Thanks for the information. I am leaning towards installing Windows 7 Home Edition 64 bit version and taking my chances......(I tend to play with stuff till it breaks, and then try solve problems that i have created <G>). I have a couple of questions about back ups for the conversion. A common recommendation is to back up documents and settings, and then restore once the new installation is complete. I don't have a problem with the concept of backing up my documents, photo's, email settings, etc., but is there any point in backing up up settings from my 32 bit Windows 7 system, if I will be reinstalling a 64 bit system?

Also, will I have a problem installing from my Windows 7 upgrade discs which I purchased last year? Both 32 and 64 bit versions were included, but is it possible thatl I may have a problem with validation?
First of all since it will require a clean install of the 64bit 7 to "replace" not upgrade from the 32bit Windows you will want to review the guide on upgrade media. Clean Install with a Upgrade Windows 7 Version

The Windows Easy Transfer tool will preserve most things even when changing platforms due to that being mainly files and user settings common in both. The best thing however is to plan on starting everything over from scratch if you intend to replace not keep the 32bit installation.

One thought would be creating a full system image of the 32bit and storing that on a second drive in case you later want to revert back. The system image tool in 7 packs everything on the drive up into it's own form of archives in one folder for later restoration.

For deciding to go 64bit from 32bit isn't simply just to have more then 4gb of memory installed. With the 64bit 7 on a new build here only 4gb will be seen until getting into 2D/3D CAD at some point which will likely starting chewing on ram. Other then that going from 4gb upto 8gb won't see any big performance boost.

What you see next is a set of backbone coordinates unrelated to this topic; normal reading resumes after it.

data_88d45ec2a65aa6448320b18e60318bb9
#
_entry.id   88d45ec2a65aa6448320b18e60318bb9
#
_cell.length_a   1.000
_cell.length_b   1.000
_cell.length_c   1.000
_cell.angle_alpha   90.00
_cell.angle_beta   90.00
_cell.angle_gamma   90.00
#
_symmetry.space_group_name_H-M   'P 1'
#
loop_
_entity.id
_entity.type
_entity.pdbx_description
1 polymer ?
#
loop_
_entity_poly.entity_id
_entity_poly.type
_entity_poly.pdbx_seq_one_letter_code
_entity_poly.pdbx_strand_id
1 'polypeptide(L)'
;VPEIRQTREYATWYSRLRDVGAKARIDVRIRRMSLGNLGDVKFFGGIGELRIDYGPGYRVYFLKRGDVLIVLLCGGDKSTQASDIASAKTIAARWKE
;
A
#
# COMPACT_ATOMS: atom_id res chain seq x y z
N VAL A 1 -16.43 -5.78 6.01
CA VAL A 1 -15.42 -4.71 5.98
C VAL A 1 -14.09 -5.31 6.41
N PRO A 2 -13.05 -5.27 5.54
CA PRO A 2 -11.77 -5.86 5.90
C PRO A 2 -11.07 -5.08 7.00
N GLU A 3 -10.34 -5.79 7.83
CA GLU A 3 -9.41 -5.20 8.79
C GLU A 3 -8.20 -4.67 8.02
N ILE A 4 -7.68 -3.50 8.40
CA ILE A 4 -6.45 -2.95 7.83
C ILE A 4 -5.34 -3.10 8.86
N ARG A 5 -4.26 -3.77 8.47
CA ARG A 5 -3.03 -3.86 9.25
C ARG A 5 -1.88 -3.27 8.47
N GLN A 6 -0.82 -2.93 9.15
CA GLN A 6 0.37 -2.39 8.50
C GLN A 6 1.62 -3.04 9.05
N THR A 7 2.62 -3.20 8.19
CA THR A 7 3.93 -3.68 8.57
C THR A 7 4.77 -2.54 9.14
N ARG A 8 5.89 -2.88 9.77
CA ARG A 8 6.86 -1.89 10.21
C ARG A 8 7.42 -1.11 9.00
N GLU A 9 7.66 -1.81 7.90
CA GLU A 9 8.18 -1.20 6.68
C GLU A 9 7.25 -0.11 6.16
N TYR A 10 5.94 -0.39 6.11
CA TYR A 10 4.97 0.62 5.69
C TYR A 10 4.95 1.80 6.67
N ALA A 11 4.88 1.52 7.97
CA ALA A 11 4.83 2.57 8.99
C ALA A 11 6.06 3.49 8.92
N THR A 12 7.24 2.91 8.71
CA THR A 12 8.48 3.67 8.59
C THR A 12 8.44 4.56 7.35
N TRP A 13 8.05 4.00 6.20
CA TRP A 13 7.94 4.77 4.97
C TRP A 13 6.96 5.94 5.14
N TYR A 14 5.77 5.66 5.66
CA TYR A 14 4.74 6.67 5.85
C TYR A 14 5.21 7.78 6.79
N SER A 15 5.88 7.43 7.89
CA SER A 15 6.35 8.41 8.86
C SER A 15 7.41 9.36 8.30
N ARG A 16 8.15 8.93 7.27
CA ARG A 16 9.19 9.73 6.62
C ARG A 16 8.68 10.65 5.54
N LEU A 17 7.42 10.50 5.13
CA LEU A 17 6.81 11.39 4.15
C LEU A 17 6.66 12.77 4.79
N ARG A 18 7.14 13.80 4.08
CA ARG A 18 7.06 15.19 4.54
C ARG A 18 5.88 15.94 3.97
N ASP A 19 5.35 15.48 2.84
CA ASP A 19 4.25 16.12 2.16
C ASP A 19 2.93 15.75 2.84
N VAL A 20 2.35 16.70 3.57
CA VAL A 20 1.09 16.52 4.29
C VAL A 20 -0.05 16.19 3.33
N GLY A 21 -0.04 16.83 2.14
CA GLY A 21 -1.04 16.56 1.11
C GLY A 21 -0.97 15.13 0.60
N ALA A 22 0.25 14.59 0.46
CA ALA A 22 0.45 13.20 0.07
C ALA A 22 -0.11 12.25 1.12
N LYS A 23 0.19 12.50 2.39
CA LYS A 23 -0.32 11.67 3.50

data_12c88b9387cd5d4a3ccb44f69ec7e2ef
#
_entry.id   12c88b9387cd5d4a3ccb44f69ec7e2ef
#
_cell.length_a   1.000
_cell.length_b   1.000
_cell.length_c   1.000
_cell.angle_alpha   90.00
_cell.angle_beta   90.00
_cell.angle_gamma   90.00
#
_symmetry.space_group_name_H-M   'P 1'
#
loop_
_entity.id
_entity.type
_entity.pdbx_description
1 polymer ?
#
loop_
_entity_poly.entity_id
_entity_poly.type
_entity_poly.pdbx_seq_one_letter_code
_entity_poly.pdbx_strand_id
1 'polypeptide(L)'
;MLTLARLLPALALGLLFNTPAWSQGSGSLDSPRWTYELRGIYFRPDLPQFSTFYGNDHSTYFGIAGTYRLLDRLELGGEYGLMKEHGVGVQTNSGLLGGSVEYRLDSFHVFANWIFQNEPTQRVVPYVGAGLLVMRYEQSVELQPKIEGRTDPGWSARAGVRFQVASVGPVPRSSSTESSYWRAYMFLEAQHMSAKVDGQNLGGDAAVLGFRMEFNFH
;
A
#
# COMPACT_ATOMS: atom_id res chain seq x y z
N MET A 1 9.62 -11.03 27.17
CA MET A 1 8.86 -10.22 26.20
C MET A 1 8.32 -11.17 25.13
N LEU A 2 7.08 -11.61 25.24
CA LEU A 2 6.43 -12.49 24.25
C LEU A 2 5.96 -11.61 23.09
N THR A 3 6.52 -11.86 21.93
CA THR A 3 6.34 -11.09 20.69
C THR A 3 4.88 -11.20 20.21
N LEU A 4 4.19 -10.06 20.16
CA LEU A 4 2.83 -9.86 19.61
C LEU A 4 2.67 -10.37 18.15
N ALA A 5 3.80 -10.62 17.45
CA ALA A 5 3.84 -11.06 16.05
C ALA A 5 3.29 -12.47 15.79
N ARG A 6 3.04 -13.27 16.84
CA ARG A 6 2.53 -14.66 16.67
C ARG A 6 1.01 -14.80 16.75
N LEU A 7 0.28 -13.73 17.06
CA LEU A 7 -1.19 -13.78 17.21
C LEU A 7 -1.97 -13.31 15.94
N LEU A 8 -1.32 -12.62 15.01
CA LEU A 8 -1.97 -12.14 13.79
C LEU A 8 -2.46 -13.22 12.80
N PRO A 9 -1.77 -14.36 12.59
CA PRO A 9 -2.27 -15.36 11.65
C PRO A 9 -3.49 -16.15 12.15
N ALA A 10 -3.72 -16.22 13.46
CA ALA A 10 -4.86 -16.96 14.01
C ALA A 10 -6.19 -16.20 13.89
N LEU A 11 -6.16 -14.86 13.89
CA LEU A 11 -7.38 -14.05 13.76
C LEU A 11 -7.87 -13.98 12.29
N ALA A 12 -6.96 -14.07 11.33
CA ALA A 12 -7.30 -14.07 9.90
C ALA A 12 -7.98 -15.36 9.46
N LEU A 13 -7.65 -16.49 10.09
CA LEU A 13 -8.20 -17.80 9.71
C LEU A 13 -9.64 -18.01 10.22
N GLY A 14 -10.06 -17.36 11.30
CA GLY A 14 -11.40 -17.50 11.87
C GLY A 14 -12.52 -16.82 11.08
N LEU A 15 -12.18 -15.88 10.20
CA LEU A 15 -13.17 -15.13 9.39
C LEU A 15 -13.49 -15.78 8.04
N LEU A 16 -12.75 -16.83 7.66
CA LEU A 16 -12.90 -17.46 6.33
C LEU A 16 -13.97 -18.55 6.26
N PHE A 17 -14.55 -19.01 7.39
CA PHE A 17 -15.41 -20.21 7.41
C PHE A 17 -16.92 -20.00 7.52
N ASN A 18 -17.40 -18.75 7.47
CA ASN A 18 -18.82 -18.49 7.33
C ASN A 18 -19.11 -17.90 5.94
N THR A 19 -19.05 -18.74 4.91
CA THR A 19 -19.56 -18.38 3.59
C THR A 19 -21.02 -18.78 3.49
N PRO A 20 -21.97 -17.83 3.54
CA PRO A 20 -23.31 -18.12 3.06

The largest gain as far as memory is concerned involves XP and Vista as well as 7 when going from 1gb of system upto 2gb where an immediate difference was seen. With the 64bit that would be 2.5gb of memory due to seeing less data swapping out to the drive and that amounting to about 300mb more actiive ram used.
My System SpecsSystem Spec
31 Mar 2010   #19
KazeNoKoe23

Windows 7 Professional x64 SP1
 
 

Quote   Quote: Originally Posted by alstein View Post
Quote   Quote: Originally Posted by richc46 View Post
You left out the two most important criteria:

What do you want?

and

System Specs
Ideally, I would hope that installing the 64 bit version of Windows 7 give my system a performance boost (not that I find my current PC is performing poorly.

I am running an Intel Quad core 6600, with 4 megs of Ram, an Asus P5K deluxe motherboard, 1 terabyte internal HD, and 2 external drives, both a terrabyte connnected via e-sata, an XFX Nvidia 8800GT video card, and an Asus Xonar Essence STX sound card. I also have an internal dvd RW drive and Blu-Ray player (internal).
Based on these specs, by all means make the move to 64-bit. You won't regret it.
My System SpecsSystem Spec
31 Mar 2010   #20
Zomby88

Windows 7 Ultimate 64Bit
 
 

And depending on the motherboard you may still not be able to utilize all your ram.
My System SpecsSystem Spec
Reply

 Should I switch to Windows 7 64 bit from 32 Bit